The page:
News Release

“Battle of Seattle”: One Year Later


A policy analyst with the Institute for Public Accuracy, Toler said today: “Although, with the notable exception of Ralph Nader, trade was a ‘non-issue’ in the recent U.S. presidential election, trade issues are extremely hot in virtually every other country, particularly in Third World countries that suffer the most from World Trade Organization regulations. The Seattle demonstrations brought more Americans’ attention to the myriad ways the secretive and fundamentally undemocratic WTO functions on behalf of corporate global interests to the detriment of the economic, social and political interests of the world’s working and poor majority.”

Director of Public Citizen’s Global Trade Watch and co-author of Whose Trade Organization? Corporate Globalization and the Erosion of Democracy, Wallach said today: “The challenges to the ‘trade über alles’ zealots come from a global coalition of citizens demanding that public interests in human rights, living wages, safe food and the environment are prioritized over the special interests of the world’s largest transnational corporations.”

Political action director for the United Electrical, Radio and Machine Workers of America (UE), Townsend said today: “We have been hammered by the corporate forces and the two major political parties which both condone — and actually encourage — the transfer of whole industries to sweatshop economies. The U.S. trade deficit is approaching $400 billion a year; it has increased tenfold under the Clinton administration.”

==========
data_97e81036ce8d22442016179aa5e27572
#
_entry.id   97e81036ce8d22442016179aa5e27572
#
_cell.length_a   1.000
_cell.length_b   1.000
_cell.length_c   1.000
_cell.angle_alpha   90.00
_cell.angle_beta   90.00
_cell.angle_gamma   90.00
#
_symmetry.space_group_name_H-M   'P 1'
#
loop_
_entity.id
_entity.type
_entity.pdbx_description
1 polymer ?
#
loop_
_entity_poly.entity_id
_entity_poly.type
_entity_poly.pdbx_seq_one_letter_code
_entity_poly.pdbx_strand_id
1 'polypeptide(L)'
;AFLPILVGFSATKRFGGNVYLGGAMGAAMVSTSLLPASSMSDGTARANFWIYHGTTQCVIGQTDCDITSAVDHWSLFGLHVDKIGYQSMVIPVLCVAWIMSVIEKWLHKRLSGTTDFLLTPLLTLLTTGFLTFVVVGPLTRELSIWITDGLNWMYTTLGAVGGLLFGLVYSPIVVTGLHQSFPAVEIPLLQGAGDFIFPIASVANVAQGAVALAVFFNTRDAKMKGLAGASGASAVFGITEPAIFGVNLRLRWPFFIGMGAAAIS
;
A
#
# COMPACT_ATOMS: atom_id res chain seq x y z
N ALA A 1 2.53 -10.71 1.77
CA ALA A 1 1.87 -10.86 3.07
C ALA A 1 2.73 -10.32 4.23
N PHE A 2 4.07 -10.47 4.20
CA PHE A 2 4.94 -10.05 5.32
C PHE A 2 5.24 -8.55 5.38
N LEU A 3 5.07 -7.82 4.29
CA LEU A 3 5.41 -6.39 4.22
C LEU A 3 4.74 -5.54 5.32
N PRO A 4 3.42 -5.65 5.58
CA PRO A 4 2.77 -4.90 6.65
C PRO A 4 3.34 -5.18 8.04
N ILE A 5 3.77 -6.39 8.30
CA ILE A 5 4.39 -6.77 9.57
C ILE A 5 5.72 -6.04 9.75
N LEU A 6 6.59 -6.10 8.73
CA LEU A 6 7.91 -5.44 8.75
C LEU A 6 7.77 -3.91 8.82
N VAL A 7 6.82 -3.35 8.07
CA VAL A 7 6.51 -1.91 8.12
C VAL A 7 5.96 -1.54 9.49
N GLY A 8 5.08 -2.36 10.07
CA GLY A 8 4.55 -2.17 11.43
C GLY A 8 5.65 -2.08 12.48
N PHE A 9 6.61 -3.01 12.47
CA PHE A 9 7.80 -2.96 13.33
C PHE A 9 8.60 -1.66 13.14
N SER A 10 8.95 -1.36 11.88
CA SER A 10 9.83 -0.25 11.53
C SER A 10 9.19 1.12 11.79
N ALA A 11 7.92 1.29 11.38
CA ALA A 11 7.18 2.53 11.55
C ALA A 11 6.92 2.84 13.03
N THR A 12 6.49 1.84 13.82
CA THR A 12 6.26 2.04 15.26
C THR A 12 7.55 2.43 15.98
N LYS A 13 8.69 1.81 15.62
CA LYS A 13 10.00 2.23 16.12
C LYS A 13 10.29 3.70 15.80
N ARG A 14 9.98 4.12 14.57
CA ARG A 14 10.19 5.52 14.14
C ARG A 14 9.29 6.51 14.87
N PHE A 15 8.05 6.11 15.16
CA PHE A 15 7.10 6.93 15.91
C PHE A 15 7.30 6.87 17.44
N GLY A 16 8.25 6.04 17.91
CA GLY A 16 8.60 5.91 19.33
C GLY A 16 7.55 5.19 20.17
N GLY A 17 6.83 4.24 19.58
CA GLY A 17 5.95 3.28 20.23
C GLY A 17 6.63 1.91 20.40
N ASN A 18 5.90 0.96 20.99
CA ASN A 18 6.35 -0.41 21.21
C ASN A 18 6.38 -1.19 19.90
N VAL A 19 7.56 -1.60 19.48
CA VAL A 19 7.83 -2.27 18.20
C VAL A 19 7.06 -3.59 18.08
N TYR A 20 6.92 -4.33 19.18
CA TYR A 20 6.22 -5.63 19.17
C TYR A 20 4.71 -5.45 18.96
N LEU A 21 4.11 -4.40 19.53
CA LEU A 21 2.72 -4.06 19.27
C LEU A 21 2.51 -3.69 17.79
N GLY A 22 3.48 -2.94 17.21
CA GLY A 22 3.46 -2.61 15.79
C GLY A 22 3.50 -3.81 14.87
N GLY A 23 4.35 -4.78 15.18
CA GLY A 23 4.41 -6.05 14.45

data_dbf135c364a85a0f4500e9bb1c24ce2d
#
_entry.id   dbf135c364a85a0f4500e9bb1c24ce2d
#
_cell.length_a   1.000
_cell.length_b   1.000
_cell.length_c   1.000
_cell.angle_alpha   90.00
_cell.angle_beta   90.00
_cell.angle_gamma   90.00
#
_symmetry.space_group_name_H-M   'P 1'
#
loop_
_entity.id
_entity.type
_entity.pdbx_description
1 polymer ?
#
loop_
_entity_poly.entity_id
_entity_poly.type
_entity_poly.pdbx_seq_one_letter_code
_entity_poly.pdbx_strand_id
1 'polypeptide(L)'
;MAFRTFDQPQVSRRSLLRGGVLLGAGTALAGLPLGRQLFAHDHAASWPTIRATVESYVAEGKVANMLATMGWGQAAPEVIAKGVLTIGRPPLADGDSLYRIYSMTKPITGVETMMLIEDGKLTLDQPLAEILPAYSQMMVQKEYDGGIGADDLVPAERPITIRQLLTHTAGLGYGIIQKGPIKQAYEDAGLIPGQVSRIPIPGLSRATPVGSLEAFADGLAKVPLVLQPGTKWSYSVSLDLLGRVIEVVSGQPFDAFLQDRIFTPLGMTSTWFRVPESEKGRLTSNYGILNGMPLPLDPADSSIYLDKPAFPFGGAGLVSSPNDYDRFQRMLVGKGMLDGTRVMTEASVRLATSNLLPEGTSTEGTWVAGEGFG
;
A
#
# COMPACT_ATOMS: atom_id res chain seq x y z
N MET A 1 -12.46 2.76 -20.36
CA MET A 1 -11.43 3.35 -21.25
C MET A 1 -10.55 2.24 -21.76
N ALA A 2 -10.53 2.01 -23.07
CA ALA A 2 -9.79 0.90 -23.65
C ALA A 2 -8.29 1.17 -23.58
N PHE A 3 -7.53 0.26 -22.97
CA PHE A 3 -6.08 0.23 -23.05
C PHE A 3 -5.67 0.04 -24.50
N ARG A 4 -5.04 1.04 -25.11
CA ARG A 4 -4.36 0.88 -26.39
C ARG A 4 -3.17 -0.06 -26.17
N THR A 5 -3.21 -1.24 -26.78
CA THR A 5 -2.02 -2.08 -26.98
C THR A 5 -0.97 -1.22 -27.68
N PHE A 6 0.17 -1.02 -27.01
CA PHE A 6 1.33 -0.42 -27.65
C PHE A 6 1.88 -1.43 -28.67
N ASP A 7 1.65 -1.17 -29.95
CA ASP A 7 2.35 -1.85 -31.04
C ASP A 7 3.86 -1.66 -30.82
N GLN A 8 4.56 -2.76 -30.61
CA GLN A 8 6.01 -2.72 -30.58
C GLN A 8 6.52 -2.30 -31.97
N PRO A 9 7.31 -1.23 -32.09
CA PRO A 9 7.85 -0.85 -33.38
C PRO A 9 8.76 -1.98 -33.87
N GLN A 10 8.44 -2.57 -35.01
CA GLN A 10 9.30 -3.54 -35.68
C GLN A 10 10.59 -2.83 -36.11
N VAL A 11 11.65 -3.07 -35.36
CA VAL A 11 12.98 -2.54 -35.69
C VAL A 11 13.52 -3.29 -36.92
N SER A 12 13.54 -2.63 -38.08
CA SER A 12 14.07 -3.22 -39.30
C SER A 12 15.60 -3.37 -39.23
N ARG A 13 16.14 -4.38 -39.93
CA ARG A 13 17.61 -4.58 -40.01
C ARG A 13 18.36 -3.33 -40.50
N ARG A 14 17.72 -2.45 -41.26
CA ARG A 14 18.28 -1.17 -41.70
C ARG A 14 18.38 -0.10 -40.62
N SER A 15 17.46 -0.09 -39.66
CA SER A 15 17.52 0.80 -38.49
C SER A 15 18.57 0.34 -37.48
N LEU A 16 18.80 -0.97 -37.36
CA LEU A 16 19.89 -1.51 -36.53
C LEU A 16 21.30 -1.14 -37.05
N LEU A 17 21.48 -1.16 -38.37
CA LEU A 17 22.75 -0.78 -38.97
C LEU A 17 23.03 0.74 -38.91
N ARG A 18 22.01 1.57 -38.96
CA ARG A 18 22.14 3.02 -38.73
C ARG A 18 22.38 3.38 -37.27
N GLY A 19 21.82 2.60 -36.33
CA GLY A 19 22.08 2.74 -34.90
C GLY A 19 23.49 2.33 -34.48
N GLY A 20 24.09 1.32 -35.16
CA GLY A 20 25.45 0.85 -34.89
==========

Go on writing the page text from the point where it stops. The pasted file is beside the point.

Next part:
Author of Soul of a Citizen: Living With Conviction in a Cynical Time and associate scholar at Seattle’s Center for Ethical Leadership, Loeb said today: “The fundamental issue is about whether or not there’s the possibility of real democracy in this country or globally. Once you start removing the ability of local and national governments to act and giving that ability to an unelected and unaccountable body like the WTO, it becomes much more difficult for citizens to act on a wide variety of issues, which is why you saw a convergence of labor, environmental, human rights and other activists in Seattle. You see similar concerns about the assault on democracy from the controversy around the Florida election.”

Director of the recently released documentary “Trade Off,” Mercer said today: “We set out to capture the week of protests in Seattle, concentrating on the issues that brought people to the streets of Seattle.” The producer of “Trade Off,” Thomas Lee Wright, will be at demonstrations this week in Seattle.

Co-director of another recent documentary, “This Is What Democracy Looks Like,” Freidberg said today: “The film was partially inspired by a large archive that the Independent Media Center had after the Seattle protests. We wanted to tell the story of people feeling powerful by forming unprecedented coalitions.”

For more information, contact at the Institute for Public Accuracy:
Sam Husseini, (202) 347-0020; David Zupan, (541) 484-9167